Rural bus service under threat
SCORES of rural bus services across Suffolk could be under threat as operators strive to boost profits, it has been warned.Rural campaigners have pledged to fight any moves to restrict bus routes after it was revealed another of the county's services was facing the axe.
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SCORES of rural bus services across Suffolk could be under threat as operators strive to boost profits, it has been warned.
Rural campaigners have pledged to fight any moves to restrict bus routes after it was revealed another of the county's services was facing the axe.
The decision to axe the X99 First Eastern Counties route between Lowestoft and Ipswich serving villages and market towns including Saxmundham, Yoxford, Reydon, Southwold and Halesworth, has angered communities and the area's Conservative MP John Gummer.
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Suffolk ACRE (Action with Communities in Rural England) believes the threat to bus services in rural areas is increasing – and the group has warned there are only so many services it can subsidise.
Neville Jephcote , the organisation's rural transport manager, said that bus companies' push for profits could sound the death knell for rural routes.
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"The emphasis is on getting more people on the buses and providing a more frequent services in busy towns. It is an ongoing trend and has been gathering pace over the last three or four years," he said.
"It's a simplistic way to look at it, but the obvious reason for that is to boost profits. If there are not many people travelling and an infrequent service, there is always the possibility the bus will be taken away to use somewhere else."
John Gummer a former Environment Secretary criticised the latest threat to rural bus services – and the end of a route that runs through his Suffolk Coastal constituency.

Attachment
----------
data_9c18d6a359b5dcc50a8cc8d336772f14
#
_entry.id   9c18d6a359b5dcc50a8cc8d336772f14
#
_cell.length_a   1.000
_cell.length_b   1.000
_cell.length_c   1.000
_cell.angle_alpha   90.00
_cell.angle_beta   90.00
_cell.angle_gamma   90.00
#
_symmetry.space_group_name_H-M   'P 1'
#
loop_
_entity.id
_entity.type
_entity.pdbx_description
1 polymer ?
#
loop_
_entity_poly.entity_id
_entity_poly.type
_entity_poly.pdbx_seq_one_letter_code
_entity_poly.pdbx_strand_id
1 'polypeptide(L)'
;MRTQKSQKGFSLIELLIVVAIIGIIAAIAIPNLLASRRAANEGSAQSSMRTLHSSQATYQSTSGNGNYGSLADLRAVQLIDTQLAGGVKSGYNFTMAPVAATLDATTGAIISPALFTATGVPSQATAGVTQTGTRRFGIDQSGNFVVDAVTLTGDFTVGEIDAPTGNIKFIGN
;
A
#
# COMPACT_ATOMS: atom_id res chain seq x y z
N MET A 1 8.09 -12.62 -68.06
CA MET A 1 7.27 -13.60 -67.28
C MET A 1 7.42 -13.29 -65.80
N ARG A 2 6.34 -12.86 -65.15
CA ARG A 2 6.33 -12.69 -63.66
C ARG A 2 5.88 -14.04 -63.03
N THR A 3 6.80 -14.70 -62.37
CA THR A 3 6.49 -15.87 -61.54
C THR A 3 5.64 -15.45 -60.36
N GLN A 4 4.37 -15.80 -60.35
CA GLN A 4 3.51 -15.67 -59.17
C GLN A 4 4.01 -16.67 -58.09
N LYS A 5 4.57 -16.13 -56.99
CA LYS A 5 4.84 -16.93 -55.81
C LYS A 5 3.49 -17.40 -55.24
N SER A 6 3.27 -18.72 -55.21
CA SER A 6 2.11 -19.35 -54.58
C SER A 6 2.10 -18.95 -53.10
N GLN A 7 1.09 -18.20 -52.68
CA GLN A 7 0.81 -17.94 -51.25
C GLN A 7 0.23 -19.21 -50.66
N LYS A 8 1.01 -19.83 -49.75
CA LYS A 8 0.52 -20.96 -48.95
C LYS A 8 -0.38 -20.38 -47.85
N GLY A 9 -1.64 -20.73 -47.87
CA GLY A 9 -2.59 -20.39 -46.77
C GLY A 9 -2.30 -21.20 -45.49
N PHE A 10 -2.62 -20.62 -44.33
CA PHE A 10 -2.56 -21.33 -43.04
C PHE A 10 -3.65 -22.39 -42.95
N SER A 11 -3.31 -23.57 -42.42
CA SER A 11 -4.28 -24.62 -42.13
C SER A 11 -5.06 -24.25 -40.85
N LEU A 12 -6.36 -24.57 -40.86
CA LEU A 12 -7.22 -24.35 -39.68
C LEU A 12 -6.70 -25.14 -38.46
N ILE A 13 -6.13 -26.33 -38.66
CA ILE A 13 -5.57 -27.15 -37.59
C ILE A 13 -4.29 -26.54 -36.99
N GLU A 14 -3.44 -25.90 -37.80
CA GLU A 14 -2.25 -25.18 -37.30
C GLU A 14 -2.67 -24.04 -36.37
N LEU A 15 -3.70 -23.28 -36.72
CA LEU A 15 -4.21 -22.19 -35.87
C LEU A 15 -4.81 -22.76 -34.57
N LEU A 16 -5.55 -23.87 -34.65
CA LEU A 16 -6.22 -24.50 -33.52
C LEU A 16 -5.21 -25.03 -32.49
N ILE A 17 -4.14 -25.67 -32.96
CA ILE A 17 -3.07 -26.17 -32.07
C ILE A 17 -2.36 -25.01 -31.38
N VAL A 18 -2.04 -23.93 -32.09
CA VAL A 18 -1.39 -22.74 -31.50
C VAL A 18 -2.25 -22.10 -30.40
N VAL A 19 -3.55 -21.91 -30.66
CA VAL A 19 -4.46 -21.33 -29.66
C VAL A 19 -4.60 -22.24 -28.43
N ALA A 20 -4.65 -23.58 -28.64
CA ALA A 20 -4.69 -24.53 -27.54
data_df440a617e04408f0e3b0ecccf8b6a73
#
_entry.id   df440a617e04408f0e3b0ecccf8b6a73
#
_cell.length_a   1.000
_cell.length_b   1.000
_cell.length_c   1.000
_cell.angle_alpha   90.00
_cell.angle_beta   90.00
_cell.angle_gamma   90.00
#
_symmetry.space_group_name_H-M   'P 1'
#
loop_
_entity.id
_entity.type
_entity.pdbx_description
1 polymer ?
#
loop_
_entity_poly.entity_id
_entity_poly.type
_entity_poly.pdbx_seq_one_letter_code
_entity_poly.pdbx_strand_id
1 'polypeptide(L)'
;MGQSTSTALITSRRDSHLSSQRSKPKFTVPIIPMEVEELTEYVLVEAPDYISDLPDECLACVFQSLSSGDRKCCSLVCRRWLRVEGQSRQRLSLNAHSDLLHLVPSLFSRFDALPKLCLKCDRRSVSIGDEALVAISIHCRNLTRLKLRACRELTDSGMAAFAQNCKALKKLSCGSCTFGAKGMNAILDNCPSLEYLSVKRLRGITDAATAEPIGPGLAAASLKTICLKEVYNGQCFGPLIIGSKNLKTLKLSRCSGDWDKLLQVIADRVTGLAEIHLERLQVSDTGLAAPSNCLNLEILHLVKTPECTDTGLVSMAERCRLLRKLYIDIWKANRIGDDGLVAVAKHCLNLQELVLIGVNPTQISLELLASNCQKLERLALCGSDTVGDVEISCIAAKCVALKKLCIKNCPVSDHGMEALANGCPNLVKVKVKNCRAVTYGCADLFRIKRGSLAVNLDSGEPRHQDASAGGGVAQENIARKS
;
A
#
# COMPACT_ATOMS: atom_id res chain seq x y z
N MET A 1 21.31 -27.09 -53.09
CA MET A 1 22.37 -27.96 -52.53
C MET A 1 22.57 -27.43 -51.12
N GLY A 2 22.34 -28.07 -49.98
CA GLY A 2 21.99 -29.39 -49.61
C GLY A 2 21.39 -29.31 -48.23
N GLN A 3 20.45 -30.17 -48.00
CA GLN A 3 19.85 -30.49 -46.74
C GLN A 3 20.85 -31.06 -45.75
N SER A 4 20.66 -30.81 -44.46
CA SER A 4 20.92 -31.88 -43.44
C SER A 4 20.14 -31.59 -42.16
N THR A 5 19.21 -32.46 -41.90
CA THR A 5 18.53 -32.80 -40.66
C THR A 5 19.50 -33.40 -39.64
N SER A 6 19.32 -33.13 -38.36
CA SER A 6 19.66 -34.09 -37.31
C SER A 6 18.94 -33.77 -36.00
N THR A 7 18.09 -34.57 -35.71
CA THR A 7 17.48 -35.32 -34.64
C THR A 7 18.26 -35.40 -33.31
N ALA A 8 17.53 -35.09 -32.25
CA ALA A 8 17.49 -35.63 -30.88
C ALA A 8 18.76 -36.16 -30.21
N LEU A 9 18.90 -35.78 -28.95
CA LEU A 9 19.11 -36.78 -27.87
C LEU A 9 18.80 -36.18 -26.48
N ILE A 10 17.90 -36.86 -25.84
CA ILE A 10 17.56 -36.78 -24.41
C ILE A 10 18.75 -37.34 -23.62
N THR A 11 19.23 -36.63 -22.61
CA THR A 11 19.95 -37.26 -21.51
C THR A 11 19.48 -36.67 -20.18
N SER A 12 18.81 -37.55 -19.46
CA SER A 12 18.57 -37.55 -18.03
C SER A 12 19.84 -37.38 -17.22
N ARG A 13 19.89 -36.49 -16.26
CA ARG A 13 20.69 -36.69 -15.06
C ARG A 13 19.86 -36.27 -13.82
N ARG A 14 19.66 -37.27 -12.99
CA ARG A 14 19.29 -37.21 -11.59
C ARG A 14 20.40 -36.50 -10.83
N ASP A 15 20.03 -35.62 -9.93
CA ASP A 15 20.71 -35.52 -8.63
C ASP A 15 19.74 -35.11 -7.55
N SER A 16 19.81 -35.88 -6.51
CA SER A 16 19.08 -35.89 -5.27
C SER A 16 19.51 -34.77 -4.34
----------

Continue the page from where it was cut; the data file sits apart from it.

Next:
Speaking from the Earth Summit in Johannesburg, he said: "What on earth is the point of the British Government coming to South Africa and reaching agreements on sustainability when one of the core bus routes in Suffolk that helps decrease dependency on cars is being axed?"
"This route is crucial to Suffolk Coastal. Most of my constituents are treated at Ipswich Hospital and to remove the service is a nonsense. In addition, the bus link allows residents of villages not on the route to be driven a short distance to connect with the bus."
Mr Gummer, who was Environment Secretary between 1993 and 1997, said he would be raising the issue with Eastern Counties when he returns from South Africa tomorrow.
Suffolk County Council stepped in to save 14 rural services in west Suffolk in 1999 and subsidised a number of routes on the Shotley Peninsula. It also salvaged bus routes to villages north and west of Ipswich last year – due to be axed by Ipswich Buses – and has funded a number of other threatened services.
Don Ayre, the council's assistant director of environment and transport, said: "It is likely that operators are going to find services outside the main towns uneconomic and we shall have to fund support – that has been the trend over recent years.
"In the past we have been given notice of services being withdrawn and stepped in to subsidise them. One of our key priorities has been to increase funding to replace services but there is a limit."